Coming to theatres today, Friday, May 24:
BARBARA RUBIN & THE EXPLODING NY UNDERGROUND
Hot Docs 2018
DOC NYC, Rotterdam, Thessaloniki Doc, Seattle, Jeonju
A forgotten 1960s film pioneer receives her due.
The film screened as part of DOC NYC, for which our program notes read:
Offering a recontextualization of the 1960s New York art and experimental film scene through the story of a remarkably influential, yet unheralded, figure, Chuck Smith’s film introduces viewers to Barbara Rubin. This extraordinary young filmmaker, who defied sexist conventions when she picked up a film camera and shot an art-porn masterpiece, was instrumental in connecting Andy Warhol to the Velvet Underground and Bob Dylan to the Kabbalah before dramatically and unexpectedly leaving the scene behind as quickly as she arrived.
photo by Berry Berenson Perkins
Coming to theatres tomorrow, Friday, May 24:
CPH:DOX, Tribeca, Seattle, Montclair, Sarasota
An exploration of the life and legacy of America’s first celebrity designer.
My pre-Sundance doc profile may be found here.
Coming to theatres tomorrow Friday, May 24 and to Rooftop Films this Saturday, May 25:
RUNNING WITH BETO
Seattle, IFF Boston, Martha’s Vineyard, Full Frame, Dallas,
A candid behind-the-scenes look at Beto O’Rourke’s 2018 campaign for US Senate.
Beto O’Rourke was elected to the US House of Representatives in 2012, representing Texas as a Democrat. He won re-election to two more terms, but instead of seeking re-election last year, he challenged Republican incumbent Ted Cruz for the US Senate. While viewed by many as a fool’s errand given the state’s deep-seated red leanings, the charismatic Everyman shocked naysayers with a campaign that very nearly unseated his regressive opponent, demonstrating that Texas may not be as much of a lock for the Republicans as believed, and brought O’Rourke to national prominence, clearing the way for his current 2020 US Presidential bid. None of this will come as a surprise to anyone watching David Modigliani’s film – as with most campaign docs, the outcome is already known, so what matters is how the story is told and how close one gets to the candidate. Here, the approach is fairly straightforward, but Modigliani benefits from a subject who comes off as genuine, likeable, and optimistic – a mean feat for a politician. In addition, the filmmaker profiles several individuals working on the campaign, providing welcome new personalities to round out the proceedings as they barrel down to the inevitable results of election night, and highlighting how O’Rourke’s campaign has opened the door for potential progressive change in Texas and beyond.
Coming to theatres this Friday, May 24:
WOODSTOCK: THREE DAYS THAT DEFINED A GENERATION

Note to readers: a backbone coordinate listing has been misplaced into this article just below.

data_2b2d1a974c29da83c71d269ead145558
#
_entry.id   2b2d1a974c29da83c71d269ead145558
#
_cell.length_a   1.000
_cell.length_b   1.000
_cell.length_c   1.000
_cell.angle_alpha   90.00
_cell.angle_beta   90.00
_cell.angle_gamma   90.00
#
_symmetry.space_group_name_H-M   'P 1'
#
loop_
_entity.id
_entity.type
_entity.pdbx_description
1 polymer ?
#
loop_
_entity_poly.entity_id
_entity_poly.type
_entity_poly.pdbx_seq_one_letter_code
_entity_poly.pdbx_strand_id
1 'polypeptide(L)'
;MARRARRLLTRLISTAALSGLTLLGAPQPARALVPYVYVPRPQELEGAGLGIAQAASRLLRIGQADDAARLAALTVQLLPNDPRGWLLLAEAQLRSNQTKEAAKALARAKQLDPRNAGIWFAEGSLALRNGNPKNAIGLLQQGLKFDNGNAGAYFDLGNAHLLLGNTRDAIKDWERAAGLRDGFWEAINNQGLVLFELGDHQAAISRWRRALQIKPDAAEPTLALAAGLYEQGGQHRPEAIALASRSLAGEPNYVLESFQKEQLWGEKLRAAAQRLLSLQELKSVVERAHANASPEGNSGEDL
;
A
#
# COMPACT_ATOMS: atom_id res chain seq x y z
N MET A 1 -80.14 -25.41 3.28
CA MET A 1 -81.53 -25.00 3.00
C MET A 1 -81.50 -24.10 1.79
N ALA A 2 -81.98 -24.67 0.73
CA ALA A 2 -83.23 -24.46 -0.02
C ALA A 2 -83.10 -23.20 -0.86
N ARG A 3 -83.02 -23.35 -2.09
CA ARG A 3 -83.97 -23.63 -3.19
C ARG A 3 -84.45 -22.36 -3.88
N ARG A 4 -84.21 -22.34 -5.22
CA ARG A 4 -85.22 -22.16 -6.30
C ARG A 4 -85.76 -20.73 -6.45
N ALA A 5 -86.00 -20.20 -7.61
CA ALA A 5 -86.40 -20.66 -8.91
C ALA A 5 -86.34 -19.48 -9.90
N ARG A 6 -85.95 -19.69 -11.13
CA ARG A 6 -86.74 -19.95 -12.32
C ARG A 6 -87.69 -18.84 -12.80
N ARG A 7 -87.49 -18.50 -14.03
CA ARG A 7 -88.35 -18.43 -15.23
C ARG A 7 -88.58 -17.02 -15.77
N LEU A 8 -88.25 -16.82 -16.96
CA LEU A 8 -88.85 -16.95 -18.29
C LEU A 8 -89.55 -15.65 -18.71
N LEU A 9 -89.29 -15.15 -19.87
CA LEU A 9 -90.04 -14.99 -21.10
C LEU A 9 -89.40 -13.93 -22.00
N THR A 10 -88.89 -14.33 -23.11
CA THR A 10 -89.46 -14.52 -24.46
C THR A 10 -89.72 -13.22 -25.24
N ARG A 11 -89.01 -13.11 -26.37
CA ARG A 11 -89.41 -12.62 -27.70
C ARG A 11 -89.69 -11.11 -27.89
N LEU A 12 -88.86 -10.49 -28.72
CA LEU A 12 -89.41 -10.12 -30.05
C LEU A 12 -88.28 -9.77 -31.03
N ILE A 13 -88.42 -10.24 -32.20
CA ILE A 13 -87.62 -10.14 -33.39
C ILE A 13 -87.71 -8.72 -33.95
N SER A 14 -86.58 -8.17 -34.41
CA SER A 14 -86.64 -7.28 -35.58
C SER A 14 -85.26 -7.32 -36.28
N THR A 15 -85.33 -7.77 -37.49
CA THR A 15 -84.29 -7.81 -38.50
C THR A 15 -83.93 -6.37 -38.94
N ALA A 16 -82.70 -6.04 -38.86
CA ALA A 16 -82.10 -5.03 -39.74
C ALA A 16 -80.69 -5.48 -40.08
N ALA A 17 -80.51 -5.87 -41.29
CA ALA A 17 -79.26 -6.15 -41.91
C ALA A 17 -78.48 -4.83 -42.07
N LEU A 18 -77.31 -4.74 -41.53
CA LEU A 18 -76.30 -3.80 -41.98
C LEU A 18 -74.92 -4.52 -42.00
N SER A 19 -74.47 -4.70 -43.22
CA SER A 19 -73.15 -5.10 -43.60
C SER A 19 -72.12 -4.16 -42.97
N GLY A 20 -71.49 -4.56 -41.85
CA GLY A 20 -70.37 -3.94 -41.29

An immersive reflection on how organizers defied the odds to stage the seminal music event.
While Woodstock has become an iconic event in the history of music and of the 1960s counterculture, the fuller background on the happening’s origins may not be quite as well known. Barak Goodman’s masterful project revisits the 1969 concert and its planning, placing viewers in the midst of the action via remarkable archival visual footage and present-day audio commentary from organizers, attendees, and performers. From John Roberts and Joel Rosenman’s original plans to the idea’s rapid spread, the securing of and loss of the original setting to locating the eventual site of Max Yasgur’s Bethel farm, the overwhelming logistics to the need for support from the local community, this new doc draws the audience back to those three eventful days in August that capped off the tumultuous sixties and defined a generation.
Coming to theatres via Fathom Events for one night only tomorrow, Thursday, May 23:
THE COLD BLUE
AFI Docs 2018
New York, Traverse City
A meditation on war composed of archival film of B-17 bombers shot by William Wyler.
Constructed from the recently rediscovered raw color footage shot by William Wyler for his classic 1944 documentary THE MEMPHIS BELLE, Erik Nelson’s project brings together survivors of the Eight Air Force to reflect on their experiences of WWII. For the bulk of the film, excerpts of Wyler’s striking footage plays while veteran airmen offer audio commentary, sometimes instructive, other times poignantly personal, and occasionally darkly humorous. For its coda, Nelson turns the camera onto some of his subjects, contrasting the nonagenarians with archival photos in their military prime, and gently interviewing them about their perception of the sacrifices they made. Organized into titled sections that also provide brief statistics or facts about the missions flown and the dangers faced, the film has a somewhat episodic feel, but manages to remain engaging despite this, buoyed by its breathtaking visuals.
photo by Timothy Greenfield-Sanders
Coming to NYC’s Pure Nonfiction at IFC Center
this Wednesday, May 23:
TONI MORRISON: THE PIECES I AM
Nantucket, Miami, Cleveland, Montclair, Wisconsin
An intimate profile of the Nobel and Pulitzer Prize-winning literary icon.
I profiled the doc before Sundance here.
The 21st Docaviv: Tel Aviv International Documentary Film Festival
May 23-June 1
More than 100 new features are part of the lineup of the well-respected Israeli nonfiction event. Continue reading